The heat reminds me of Texas. When I was in Junior High, it was nothing to spend an afternooon in 100 plus degrees playing tennis alone, beating a ball against a wall across the street at the elementary school on a surface littered with gravel, so that the ball always took crazy, unexpected bounces. Why I thought that was fun, I have no idea. But I loved it, the deep concentration of trying to keep up with the mostly dead little ball, sweat dripping into my eyes, the salty feeling of what it meant to work hard at something that was just fun. Just fun.
Across the street this morning, a man with a garbage can climbs into the back of a truck, a flatbed truck with sideboards, and dumps yard waste–maple leaves and branches. Dust bursts from the pile like an advertisement for the heat of the day. It’s doubtful he’s having fun, mercury climbing. My perch is fine: the concrete slab at Javasti’s keeps it cool for now, and I can easily imagine sitting here the entire morning. I have two sermons to finish, worship planning issues to resolve, and as always, futures to prep for.
During our mornings at camp, (I’m not speaking this morning, so I came back into town last night to see the family and take care of some things that needed handling), we’ve been talking about the Image of God. I’ve also been using some coaching questions to challenge the people about what God is trying to do in their lives at this particular juncture, questions like “If God were to personally guarantee the success of the ministry dream that’s inside you, what would you begin doing differently in order to make that dream of ministry a reality?” Or “What is is the one thing holding you back from taking the first steps toward that call to ministry?” Doug Collier, the man with whom I am sharing speaking duties at Pleasant Valley Christian Camp, has an amazing story about what it means to answer the call. Doug is a CPA who, in 1997, began a not-for-profit called Serve the Children. To make a long story short, Doug and his team have been going into war-torn Liberia, where they have been approaching child-combatants (child soldiers, ages 8-14, roughly), and offering them a trade: “Give me your AK-47, and I’ll teach you a different way to make a life.” Stunning stuff. Serve the Children currently serves over 1000 kids, teaching them to read and write, offering them hope in a devastated landscape, changing lives in dynamic, practical ways. (FYI, Christian Relief Fund also works in Liberia.) Hearing Doug tell just a couple of stories about his work there, the dangers of it (I’ve never had an AK-47 pressed against the back of my head while lying face down), and the successes of repairing these children in this war-torn country…we were all pretty inspired.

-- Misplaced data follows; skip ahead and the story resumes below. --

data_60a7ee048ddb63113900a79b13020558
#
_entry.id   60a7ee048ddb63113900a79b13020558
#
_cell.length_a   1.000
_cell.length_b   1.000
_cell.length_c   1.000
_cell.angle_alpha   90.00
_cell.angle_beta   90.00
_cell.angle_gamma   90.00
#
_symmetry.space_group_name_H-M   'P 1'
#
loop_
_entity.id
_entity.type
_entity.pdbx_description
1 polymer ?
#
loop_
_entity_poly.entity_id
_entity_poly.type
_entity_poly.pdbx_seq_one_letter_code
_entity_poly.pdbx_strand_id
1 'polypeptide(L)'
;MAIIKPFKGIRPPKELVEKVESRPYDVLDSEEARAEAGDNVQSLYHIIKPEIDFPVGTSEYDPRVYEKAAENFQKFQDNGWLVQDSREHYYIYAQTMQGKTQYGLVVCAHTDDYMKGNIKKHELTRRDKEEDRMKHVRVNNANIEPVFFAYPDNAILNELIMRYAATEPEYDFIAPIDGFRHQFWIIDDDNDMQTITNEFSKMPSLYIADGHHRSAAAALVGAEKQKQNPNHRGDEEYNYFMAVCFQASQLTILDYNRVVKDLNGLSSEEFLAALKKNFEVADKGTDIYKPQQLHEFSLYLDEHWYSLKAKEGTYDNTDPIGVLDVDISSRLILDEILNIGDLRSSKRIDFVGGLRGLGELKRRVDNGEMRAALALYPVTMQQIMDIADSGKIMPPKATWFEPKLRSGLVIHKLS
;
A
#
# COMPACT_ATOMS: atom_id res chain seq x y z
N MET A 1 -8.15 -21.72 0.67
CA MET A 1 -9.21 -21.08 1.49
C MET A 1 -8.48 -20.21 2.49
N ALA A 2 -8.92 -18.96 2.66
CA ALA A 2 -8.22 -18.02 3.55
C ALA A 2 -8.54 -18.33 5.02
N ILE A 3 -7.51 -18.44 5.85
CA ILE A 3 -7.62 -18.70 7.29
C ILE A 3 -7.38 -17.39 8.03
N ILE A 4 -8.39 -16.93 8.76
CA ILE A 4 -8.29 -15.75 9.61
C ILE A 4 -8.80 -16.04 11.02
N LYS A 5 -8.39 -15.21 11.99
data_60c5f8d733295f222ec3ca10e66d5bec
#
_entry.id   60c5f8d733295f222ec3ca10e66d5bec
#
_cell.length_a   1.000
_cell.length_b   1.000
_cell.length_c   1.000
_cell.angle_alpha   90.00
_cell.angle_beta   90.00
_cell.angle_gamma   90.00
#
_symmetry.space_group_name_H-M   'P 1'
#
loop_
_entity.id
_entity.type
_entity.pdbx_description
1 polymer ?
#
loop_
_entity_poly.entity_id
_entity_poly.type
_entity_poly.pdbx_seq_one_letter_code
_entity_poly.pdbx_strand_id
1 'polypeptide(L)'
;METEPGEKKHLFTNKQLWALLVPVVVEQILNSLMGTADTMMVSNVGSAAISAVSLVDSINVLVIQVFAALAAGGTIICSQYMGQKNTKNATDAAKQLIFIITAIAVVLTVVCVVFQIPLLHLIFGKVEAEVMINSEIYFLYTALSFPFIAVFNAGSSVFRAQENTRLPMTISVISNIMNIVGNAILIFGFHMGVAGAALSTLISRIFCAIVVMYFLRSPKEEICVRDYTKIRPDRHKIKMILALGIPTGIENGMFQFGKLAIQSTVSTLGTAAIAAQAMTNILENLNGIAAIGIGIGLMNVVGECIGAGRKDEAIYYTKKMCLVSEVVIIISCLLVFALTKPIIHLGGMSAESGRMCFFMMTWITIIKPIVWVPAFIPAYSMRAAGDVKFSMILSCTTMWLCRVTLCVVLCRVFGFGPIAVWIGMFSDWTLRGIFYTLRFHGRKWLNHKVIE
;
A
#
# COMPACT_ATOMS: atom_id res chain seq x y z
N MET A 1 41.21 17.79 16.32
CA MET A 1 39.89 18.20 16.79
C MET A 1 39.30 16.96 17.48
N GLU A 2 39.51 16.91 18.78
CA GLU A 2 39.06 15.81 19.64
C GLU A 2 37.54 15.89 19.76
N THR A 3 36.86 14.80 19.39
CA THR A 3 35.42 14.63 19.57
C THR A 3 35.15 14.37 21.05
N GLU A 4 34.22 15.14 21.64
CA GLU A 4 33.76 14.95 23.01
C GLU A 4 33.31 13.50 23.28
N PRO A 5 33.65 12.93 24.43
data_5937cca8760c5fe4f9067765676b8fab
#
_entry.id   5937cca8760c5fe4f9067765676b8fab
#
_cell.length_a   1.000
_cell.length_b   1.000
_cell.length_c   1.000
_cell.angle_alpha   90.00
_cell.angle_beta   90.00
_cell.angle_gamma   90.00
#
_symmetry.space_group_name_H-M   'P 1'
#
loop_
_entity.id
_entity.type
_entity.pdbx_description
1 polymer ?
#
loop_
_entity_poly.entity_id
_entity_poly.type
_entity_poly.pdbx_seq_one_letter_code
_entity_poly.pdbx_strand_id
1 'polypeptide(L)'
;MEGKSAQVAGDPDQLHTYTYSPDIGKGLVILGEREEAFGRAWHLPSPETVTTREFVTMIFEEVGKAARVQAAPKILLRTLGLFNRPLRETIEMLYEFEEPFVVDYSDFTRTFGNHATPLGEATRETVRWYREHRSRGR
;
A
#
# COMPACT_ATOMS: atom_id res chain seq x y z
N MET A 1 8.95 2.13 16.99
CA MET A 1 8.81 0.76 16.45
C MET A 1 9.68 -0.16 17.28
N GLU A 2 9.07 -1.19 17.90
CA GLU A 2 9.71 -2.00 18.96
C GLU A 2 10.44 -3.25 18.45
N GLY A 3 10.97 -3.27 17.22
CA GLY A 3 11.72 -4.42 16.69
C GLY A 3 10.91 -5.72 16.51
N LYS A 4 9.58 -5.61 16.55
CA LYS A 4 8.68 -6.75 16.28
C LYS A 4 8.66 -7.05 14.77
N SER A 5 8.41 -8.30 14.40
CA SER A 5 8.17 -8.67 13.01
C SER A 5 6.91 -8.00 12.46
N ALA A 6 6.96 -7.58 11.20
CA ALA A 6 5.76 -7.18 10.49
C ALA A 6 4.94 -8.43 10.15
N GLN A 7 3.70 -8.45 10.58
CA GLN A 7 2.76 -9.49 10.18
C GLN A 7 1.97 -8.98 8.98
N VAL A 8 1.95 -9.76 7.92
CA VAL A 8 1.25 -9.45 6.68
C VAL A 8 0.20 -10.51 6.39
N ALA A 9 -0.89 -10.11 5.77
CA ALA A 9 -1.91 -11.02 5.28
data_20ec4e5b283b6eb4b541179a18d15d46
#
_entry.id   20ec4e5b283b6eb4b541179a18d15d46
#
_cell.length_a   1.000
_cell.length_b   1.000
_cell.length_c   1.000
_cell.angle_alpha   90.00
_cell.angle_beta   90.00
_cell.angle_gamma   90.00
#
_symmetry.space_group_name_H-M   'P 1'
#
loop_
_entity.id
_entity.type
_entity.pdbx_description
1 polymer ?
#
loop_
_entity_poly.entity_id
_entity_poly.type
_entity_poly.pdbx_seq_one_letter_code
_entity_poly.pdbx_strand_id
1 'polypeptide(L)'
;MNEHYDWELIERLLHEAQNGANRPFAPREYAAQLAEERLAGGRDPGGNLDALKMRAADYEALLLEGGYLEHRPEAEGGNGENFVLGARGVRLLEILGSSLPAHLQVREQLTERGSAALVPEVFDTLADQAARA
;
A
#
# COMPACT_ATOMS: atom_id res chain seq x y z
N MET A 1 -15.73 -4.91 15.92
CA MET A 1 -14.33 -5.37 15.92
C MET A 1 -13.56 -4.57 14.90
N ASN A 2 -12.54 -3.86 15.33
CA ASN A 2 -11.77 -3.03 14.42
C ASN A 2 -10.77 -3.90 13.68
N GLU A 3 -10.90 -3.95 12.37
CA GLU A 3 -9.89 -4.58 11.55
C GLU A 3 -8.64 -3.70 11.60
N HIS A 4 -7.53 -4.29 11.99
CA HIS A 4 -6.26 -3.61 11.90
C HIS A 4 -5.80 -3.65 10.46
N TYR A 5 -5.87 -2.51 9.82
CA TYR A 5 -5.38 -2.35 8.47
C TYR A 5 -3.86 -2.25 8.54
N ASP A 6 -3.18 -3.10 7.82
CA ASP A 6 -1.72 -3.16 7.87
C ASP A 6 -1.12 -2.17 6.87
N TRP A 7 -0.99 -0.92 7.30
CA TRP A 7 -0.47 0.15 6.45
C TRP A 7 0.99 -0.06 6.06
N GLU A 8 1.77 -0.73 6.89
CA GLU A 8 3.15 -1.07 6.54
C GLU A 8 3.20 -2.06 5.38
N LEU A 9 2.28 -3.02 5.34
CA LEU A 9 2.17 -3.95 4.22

So it’s hot…the world still needs changing…